Iqamah meaning for Prayer

The Iqamah (sometimes spelled Iqamah) is the Islamic second summons to salah (prayer), signaling that it is time to begin. After the first call to prayer, the Athan is repeated by a caller, generally the muezzin (also Mu’adhdhin) in a mosque (also Adhan). If you want to recite the Iqama, you should learn to say it independently or after a caller.


learn Quran online

Join Now to Get 2 FREE trial classes
learn Quran online


To begin the Iqamah, say “Allahu Akbar, Allahu Akbar.” “Allahu Akbar” is Arabic for “Allah is Greatest.”

To begin the second call to prayer, repeat the line twice. 

If you obey the Hanafi or Shi’a schools of Islam, you’ll say this four times instead of two.

To honour Allah, say “Ash-hadu Alla ilaha illallah.” “I give witness that no one is worthy of worship save Allah,” it says. As you prepare to pray, recite it to express your loyalty to Allah.

Recite this line twice if you’re a Hanafi or Shi’a Muslim.

To honour Muhammad, say “Ash-hadu anna Muhamadan rasuulullah.” “I give witness that Muhammad is Allah’s Messenger,” it says. It reminds us that Muhammad is the last prophet to bring God’s teachings to the earth.

Say it twice if you’re a Hanafi or Shi’a Muslim.

As a reminder to come to prayer, say “Hayya ‘alas Salaah.” This means “come to the prayer,” It is a call to worship for the congregation.

If you’re a Hanafi or Shi’a, repeat this story twice.

As a recall of the value of prayer, call “Hayya ‘alal Falah.” “Come to affluence or success,” it means. It serves as a reminder that praying and following Allah’s rules can help you grow and succeed.

If you’re a Hanafi or Shi’a, repeat it twice.

Because “hayya” can also mean “rush,” this line could alternatively be read as “Rush to Success.”

As a reminder to pray, recite “Qad qaamati Salaah, Qad qaamati Salaah.” “Qad qaamati Salaah,” which you repeat twice, indicates “prayer is to begin.” It informs everyone that prayer time has arrived. At this point, the congregation usually takes up their prayer stance. This statement might also be read as “Prayer has begun.”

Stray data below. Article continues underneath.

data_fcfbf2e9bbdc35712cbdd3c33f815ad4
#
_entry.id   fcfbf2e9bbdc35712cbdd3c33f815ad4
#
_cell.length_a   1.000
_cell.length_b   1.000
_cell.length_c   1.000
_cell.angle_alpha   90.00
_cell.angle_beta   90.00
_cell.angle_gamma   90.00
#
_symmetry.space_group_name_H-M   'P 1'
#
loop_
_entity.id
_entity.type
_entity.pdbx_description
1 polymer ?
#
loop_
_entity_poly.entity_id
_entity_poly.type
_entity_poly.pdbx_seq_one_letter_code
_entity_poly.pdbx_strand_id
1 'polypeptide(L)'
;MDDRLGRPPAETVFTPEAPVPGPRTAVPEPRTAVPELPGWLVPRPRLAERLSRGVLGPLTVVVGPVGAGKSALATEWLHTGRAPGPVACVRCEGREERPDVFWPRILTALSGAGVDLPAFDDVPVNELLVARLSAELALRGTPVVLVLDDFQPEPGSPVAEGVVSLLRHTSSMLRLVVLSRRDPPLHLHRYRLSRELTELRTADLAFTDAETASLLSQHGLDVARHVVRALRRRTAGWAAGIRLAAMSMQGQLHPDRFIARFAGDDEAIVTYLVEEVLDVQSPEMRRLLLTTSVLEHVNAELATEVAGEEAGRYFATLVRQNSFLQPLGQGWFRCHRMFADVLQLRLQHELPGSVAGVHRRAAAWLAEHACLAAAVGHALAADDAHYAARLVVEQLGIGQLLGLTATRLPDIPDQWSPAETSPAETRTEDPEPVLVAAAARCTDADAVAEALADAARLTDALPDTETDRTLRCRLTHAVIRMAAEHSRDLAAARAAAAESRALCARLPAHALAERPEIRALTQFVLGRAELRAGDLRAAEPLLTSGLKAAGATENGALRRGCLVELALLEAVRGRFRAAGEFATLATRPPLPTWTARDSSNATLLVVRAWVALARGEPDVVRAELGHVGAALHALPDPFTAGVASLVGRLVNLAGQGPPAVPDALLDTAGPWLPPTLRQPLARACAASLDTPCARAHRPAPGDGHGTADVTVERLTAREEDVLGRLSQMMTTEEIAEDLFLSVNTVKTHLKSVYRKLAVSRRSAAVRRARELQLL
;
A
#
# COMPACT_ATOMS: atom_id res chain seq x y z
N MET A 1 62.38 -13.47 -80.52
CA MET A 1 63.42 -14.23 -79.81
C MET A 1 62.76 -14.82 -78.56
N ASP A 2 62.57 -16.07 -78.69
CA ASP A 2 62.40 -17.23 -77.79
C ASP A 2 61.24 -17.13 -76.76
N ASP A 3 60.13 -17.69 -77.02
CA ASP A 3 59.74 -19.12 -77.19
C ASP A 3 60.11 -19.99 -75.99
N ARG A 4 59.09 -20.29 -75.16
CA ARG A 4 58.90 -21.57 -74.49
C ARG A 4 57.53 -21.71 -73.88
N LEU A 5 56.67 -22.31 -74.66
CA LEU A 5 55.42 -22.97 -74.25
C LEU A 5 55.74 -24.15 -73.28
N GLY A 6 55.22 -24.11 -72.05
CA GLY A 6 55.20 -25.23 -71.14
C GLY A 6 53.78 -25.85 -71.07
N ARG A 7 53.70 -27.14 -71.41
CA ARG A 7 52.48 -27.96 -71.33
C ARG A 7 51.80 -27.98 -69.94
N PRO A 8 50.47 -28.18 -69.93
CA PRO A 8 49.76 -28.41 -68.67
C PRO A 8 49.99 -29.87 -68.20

If you are not the one calling the Iqama, you should not utter line words.

“Allaahu Akbar, Allaahu Akbar,” repeat after Allah. “Allahu Akbar” is Arabic for “Allah is Greatest.” Say it twice before each prayer to glorify Allah and remind yourself of Islam’s teachings.

At the beginning and finish of the Iqama, you honor Allah.

“Laa ilaaha illallah,” concludes the call to prayer. “There is no god worthy of worship but Allah,” it says. Say it to express your loyalty to Allah and to glorify Him. It completes the Iqama, signaling the start of the prayer.

As a Ritual, Doing the Iqamah


When you’re praying in a congregation, recite the Iqama. The Iqamah is usually read aloud by the muezzin (Mu’adhdhin) at your mosque. They could even say it over a loudspeaker. To glorify Allah and prepare oneself for prayer, join them in saying the call to prayer. 

Unless it’s customary in your mosque, don’t say “Qad Giamatti Salaah, Qad Giamatti Salaah.” This sentence, which means “Prayer is to Begin,” is usually exclusively told by the person conducting the Iqama.

If you’re praying alone, say the call to prayer as a reminder. The Iqama is intended to alert the entire audience that it is time for prayer, but it also reminds you of Islam’s beliefs. While reciting the Iqama to yourself is not necessary, it is beneficial for strengthening your faith and developing excellent Islamic habits. If you like, include it in your private prayers.